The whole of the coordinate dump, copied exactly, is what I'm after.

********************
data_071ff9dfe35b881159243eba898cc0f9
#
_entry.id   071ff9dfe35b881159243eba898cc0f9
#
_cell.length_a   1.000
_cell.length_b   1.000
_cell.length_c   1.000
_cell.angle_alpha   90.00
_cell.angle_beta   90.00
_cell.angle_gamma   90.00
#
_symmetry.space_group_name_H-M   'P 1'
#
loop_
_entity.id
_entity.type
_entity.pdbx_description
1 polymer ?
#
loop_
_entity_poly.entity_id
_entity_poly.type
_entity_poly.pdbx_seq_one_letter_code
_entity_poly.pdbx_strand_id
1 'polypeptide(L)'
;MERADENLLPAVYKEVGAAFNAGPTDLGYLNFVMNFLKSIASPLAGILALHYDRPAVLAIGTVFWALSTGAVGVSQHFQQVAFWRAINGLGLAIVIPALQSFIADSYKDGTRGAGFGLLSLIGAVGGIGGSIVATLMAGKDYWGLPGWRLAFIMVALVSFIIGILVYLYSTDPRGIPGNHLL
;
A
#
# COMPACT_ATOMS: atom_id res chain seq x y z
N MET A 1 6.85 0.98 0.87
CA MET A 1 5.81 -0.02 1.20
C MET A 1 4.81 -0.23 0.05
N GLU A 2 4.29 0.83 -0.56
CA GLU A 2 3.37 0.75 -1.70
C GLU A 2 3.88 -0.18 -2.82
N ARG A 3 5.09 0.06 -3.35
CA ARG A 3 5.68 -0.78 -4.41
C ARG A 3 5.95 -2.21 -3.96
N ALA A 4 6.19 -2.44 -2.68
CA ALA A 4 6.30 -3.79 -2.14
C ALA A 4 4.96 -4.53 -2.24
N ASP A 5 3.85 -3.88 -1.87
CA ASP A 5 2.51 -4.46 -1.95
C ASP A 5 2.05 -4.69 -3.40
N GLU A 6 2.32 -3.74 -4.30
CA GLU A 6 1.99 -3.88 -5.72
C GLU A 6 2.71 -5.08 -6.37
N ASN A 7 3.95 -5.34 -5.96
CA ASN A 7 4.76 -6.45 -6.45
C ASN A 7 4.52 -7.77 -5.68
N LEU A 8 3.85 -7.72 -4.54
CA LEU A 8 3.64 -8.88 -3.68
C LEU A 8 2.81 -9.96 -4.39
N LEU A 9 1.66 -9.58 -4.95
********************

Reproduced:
data_071ff9dfe35b881159243eba898cc0f9
#
_entry.id   071ff9dfe35b881159243eba898cc0f9
#
_cell.length_a   1.000
_cell.length_b   1.000
_cell.length_c   1.000
_cell.angle_alpha   90.00
_cell.angle_beta   90.00
_cell.angle_gamma   90.00
#
_symmetry.space_group_name_H-M   'P 1'
#
loop_
_entity.id
_entity.type
_entity.pdbx_description
1 polymer ?
#
loop_
_entity_poly.entity_id
_entity_poly.type
_entity_poly.pdbx_seq_one_letter_code
_entity_poly.pdbx_strand_id
1 'polypeptide(L)'
;MERADENLLPAVYKEVGAAFNAGPTDLGYLNFVMNFLKSIASPLAGILALHYDRPAVLAIGTVFWALSTGAVGVSQHFQQVAFWRAINGLGLAIVIPALQSFIADSYKDGTRGAGFGLLSLIGAVGGIGGSIVATLMAGKDYWGLPGWRLAFIMVALVSFIIGILVYLYSTDPRGIPGNHLL
;
A
#
# COMPACT_ATOMS: atom_id res chain seq x y z
N MET A 1 6.85 0.98 0.87
CA MET A 1 5.81 -0.02 1.20
C MET A 1 4.81 -0.23 0.05
N GLU A 2 4.29 0.83 -0.56
CA GLU A 2 3.37 0.75 -1.70
C GLU A 2 3.88 -0.18 -2.82
N ARG A 3 5.09 0.06 -3.35
CA ARG A 3 5.68 -0.78 -4.41
C ARG A 3 5.95 -2.21 -3.96
N ALA A 4 6.19 -2.44 -2.68
CA ALA A 4 6.30 -3.79 -2.14
C ALA A 4 4.96 -4.53 -2.24
N ASP A 5 3.85 -3.88 -1.87
CA ASP A 5 2.51 -4.46 -1.95
C ASP A 5 2.05 -4.69 -3.40
N GLU A 6 2.32 -3.74 -4.30
CA GLU A 6 1.99 -3.88 -5.72
C GLU A 6 2.71 -5.08 -6.37
N ASN A 7 3.95 -5.34 -5.96
CA ASN A 7 4.76 -6.45 -6.45
C ASN A 7 4.52 -7.77 -5.68
N LEU A 8 3.85 -7.72 -4.54
CA LEU A 8 3.64 -8.88 -3.68
C LEU A 8 2.81 -9.96 -4.39
N LEU A 9 1.66 -9.58 -4.95